Video games’ newest men in black are going to burst onto U.S. Nintendo DS systems this November when the top-secret Elite Beat Agents hit the scene. Fortunately, for those who have already imported the original, Elite Beat Agents serves as an entirely different game.
Basically redesigned from the ground up by iNiS, Elite Beat Agents is playing out to be more of a sequel than a port of the wildly popular Osu! Tatakae! Ouenden! While the game is not truly a sequel, the way the game plays is almost the only aspect identical between the two versions. Not only does the game sport new song tracks, but everything from the theme, presentation and situations have received the “westernization” treatment.
With redesigned characters, Elite Beat Agents casts a secret agency that peps people in need of assistance. The U.S. characters take more of a secret agent, black suit approach that strays from the black trench-coat wearing, cheerleading tough guys from Osu!
Elite Beat Agents has received a complete stage selection map makeover versus Osu!, featuring a rotating world (rotated with the touch screen) as opposed to the city landscape featured in the import version. The map definitely has more of a “U.S. feel” to it and the rotation seemed a tad easier to navigate than in Osu!
While the game looks different on the outside, thankfully, the meat of the game, the game play, stays completely intact in the conversion.
When the agents come across someone in need, it’s up to them to provide the motivational fuel needed to qualm someone’s stressful situation. Whether the group is helping a director film the next biggest thing at the box office or helping a dog find its way home, the player’s performance determines what happens during the course of the mission.
Numbered balls appear on the touch in time to the music being played in the stage. Most of the balls require the player to tap it just as a timing ring surrounding the ball encloses it completely (for music game players, much like Namco’s Technic Beat). However, two other commands eventually enter the mix. One will require players to stroke the stylus along a set path and another brings up a wheel that needs a number of feverish spins with the stylus to raise a meter to the top.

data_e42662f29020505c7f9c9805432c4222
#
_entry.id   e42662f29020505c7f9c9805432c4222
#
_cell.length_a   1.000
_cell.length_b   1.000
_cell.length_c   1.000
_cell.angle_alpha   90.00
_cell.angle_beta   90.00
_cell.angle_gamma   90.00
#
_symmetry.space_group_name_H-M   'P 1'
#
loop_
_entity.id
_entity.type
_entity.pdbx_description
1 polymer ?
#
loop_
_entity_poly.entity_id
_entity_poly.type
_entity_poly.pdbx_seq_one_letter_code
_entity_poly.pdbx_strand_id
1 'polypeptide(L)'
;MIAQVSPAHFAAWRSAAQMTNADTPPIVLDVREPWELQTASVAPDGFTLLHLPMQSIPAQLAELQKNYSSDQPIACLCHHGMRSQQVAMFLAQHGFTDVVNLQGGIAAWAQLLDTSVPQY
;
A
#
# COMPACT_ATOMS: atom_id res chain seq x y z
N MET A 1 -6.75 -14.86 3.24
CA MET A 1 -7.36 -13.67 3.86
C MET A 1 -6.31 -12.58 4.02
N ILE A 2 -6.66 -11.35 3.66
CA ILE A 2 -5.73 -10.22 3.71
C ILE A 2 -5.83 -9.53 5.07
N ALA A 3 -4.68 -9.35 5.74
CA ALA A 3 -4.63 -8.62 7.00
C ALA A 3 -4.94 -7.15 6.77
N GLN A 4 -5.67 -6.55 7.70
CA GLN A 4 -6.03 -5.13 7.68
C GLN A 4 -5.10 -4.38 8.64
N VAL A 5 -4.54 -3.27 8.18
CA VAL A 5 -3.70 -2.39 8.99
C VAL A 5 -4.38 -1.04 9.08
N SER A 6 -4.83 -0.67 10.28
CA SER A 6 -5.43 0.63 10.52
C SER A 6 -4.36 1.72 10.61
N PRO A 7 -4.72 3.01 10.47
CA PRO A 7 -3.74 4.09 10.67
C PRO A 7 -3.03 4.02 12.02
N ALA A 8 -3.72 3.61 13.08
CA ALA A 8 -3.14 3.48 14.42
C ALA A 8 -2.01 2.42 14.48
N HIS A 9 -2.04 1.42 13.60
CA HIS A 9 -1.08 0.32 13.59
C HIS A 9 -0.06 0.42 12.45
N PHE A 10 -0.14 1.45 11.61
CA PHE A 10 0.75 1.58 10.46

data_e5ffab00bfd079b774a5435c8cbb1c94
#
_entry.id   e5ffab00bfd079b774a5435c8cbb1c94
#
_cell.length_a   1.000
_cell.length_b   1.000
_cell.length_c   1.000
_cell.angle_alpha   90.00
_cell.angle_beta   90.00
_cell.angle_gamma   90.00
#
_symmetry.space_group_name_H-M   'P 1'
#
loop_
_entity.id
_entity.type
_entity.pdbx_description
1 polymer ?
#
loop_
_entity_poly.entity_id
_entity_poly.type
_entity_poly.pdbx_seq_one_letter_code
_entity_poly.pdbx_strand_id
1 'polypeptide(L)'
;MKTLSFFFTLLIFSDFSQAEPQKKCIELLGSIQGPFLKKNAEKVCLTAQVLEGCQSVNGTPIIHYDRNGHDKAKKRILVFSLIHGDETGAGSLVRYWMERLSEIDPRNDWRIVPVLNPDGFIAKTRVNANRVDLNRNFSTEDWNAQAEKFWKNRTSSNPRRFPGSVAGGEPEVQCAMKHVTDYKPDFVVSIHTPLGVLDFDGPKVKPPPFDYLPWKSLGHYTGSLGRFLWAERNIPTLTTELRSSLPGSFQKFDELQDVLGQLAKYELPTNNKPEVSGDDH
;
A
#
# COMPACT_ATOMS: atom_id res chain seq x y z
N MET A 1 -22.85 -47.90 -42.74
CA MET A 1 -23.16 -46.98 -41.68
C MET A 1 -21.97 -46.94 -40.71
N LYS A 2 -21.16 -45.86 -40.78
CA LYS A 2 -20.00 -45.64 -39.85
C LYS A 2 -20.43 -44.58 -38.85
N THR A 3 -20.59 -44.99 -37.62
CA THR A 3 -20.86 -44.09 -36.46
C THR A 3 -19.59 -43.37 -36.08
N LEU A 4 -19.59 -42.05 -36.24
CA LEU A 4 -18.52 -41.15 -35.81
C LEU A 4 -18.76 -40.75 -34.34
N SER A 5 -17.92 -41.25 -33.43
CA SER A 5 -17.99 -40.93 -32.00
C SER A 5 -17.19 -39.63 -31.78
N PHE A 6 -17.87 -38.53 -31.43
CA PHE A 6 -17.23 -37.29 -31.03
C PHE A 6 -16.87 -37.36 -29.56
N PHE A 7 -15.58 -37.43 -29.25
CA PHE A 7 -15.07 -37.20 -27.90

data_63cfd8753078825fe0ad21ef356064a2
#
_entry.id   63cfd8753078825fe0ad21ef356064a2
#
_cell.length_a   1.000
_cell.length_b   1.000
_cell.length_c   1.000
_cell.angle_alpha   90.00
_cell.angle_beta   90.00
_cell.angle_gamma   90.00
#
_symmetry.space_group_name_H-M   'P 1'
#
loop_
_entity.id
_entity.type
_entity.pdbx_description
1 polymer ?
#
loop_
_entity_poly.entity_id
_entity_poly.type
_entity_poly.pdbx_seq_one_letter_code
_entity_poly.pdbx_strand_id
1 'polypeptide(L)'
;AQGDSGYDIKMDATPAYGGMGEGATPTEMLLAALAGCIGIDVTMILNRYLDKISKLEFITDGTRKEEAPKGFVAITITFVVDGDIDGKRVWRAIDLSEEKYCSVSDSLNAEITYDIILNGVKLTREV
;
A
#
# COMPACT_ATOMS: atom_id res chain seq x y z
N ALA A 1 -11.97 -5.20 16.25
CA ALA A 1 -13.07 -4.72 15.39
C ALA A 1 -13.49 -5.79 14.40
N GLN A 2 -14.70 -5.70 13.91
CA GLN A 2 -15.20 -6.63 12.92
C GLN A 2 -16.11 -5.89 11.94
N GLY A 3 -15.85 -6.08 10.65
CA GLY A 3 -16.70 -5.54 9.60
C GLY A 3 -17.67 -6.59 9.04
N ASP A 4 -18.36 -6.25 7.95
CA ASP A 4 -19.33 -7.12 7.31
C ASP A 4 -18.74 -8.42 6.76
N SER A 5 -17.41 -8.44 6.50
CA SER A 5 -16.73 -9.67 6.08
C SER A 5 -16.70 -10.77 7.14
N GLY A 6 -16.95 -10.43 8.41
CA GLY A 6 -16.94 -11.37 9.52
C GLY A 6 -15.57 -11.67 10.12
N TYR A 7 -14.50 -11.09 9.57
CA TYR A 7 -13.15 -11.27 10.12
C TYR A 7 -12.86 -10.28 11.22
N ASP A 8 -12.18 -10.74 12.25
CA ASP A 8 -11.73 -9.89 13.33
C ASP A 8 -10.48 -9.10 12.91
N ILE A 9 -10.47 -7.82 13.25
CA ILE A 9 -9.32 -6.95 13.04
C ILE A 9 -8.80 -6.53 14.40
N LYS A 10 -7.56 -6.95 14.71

Every mission starts with a full performance meter and it’s up to the player to determine what happens to it from there. During play the meter gradually decreases automatically and refills with properly timed commands and decreases even more with failures.
If at any time the meter decreases all the way, the mission is failed and the person in distress becomes a complete victim of their situation. The meter is also divided in two by color – if you are in the green during a checkpoint, a “good” series of events occurs. However, if the meter is in the red when a break in the action occurs, the people you’re assisting will be subject to a little embarrassment or pain.
Nintendo has been recently marketing the game with previews and downloads and is giving the game even more exposure with its Nintendo Fusion Tour. The tour sports two Nintendo DS kiosks featuring Elite Beat Agents and a pair of headphones so you can actually hear the game among the rock bands and hustle of everything going on at the event. The version on tour goes far beyond the downloadable demo as it appears to be a final version – and if it isn’t, it’s very, very close to completion.
I played the version as long as I could and while I didn’t get the complete song list, I managed to gun down a good number of the recognizable U.S. tracks in the game (stage listed first, then song track):
Ahoy Mates! Sunken Delights and Adventure! – Y.M.C.A. (Village People)
A Pug’s Life! 400 Miles from Home! – Highway Star (Deep Purple)
Magic Meets Madness! The Show Must Go On! – Rock This Town (Stray Cats)
Trio of Mayhem! Love and Boyfriends! – Walkie Talkie Man (Steriogram)
Red Carpet Premier! Smash Hit or Box Office Crash!! – Makes no Difference (Sum 41)
Cry Wolf! Meterology and Parenting! – September (Earth, Wind and Fire)
Hey Taxi! To the Hospital and Hurry! – Sk8er Boi (Avril Lavigne)
Art and Beauty! Love and Happiness!? – I Was Born to Love You (Queen)
So far the only other known, confirmed song in the game is Livin’ La Vida Loca (Ricky Martin). If the U.S. song list is to be comparable to the import counterpart, stacking in at about 15 songs, then there is still a small chunk of songs to be uncovered.
If you can’t make it to the Nintendo Fusion Tour, you can still give Elite Beat Agents a try at any retail location that features a Nintendo DS Download Station. While the demo only lets you play two sections of a stage, it should give players a taste of what to expect from one of the most-imported DS games the system has ever seen.